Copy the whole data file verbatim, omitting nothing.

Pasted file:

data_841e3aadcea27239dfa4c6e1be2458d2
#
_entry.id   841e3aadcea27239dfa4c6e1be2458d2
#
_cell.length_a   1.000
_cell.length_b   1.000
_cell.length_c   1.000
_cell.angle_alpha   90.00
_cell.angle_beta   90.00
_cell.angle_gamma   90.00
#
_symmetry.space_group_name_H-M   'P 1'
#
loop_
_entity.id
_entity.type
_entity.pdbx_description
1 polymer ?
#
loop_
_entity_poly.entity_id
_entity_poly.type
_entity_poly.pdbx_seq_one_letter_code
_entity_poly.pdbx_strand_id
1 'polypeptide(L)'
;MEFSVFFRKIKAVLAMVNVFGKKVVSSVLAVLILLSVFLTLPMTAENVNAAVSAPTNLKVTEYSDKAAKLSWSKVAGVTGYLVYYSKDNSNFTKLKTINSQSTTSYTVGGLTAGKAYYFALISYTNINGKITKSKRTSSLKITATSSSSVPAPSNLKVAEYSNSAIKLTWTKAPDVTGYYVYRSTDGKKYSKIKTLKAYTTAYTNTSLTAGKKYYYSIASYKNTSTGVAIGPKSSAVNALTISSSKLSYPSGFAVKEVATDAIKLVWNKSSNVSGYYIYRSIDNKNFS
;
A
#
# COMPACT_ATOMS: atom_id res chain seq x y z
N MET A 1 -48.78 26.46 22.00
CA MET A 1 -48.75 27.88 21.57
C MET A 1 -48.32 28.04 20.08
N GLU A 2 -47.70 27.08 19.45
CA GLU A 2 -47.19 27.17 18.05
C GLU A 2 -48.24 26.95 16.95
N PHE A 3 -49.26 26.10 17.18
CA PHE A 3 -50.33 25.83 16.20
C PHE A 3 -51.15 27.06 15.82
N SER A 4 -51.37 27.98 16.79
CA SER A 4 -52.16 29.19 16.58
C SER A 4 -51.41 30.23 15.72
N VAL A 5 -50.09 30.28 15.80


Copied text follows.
data_841e3aadcea27239dfa4c6e1be2458d2
#
_entry.id   841e3aadcea27239dfa4c6e1be2458d2
#
_cell.length_a   1.000
_cell.length_b   1.000
_cell.length_c   1.000
_cell.angle_alpha   90.00
_cell.angle_beta   90.00
_cell.angle_gamma   90.00
#
_symmetry.space_group_name_H-M   'P 1'
#
loop_
_entity.id
_entity.type
_entity.pdbx_description
1 polymer ?
#
loop_
_entity_poly.entity_id
_entity_poly.type
_entity_poly.pdbx_seq_one_letter_code
_entity_poly.pdbx_strand_id
1 'polypeptide(L)'
;MEFSVFFRKIKAVLAMVNVFGKKVVSSVLAVLILLSVFLTLPMTAENVNAAVSAPTNLKVTEYSDKAAKLSWSKVAGVTGYLVYYSKDNSNFTKLKTINSQSTTSYTVGGLTAGKAYYFALISYTNINGKITKSKRTSSLKITATSSSSVPAPSNLKVAEYSNSAIKLTWTKAPDVTGYYVYRSTDGKKYSKIKTLKAYTTAYTNTSLTAGKKYYYSIASYKNTSTGVAIGPKSSAVNALTISSSKLSYPSGFAVKEVATDAIKLVWNKSSNVSGYYIYRSIDNKNFS
;
A
#
# COMPACT_ATOMS: atom_id res chain seq x y z
N MET A 1 -48.78 26.46 22.00
CA MET A 1 -48.75 27.88 21.57
C MET A 1 -48.32 28.04 20.08
N GLU A 2 -47.70 27.08 19.45
CA GLU A 2 -47.19 27.17 18.05
C GLU A 2 -48.24 26.95 16.95
N PHE A 3 -49.26 26.10 17.18
CA PHE A 3 -50.33 25.83 16.20
C PHE A 3 -51.15 27.06 15.82
N SER A 4 -51.37 27.98 16.79
CA SER A 4 -52.16 29.19 16.58
C SER A 4 -51.41 30.23 15.72
N VAL A 5 -50.09 30.28 15.80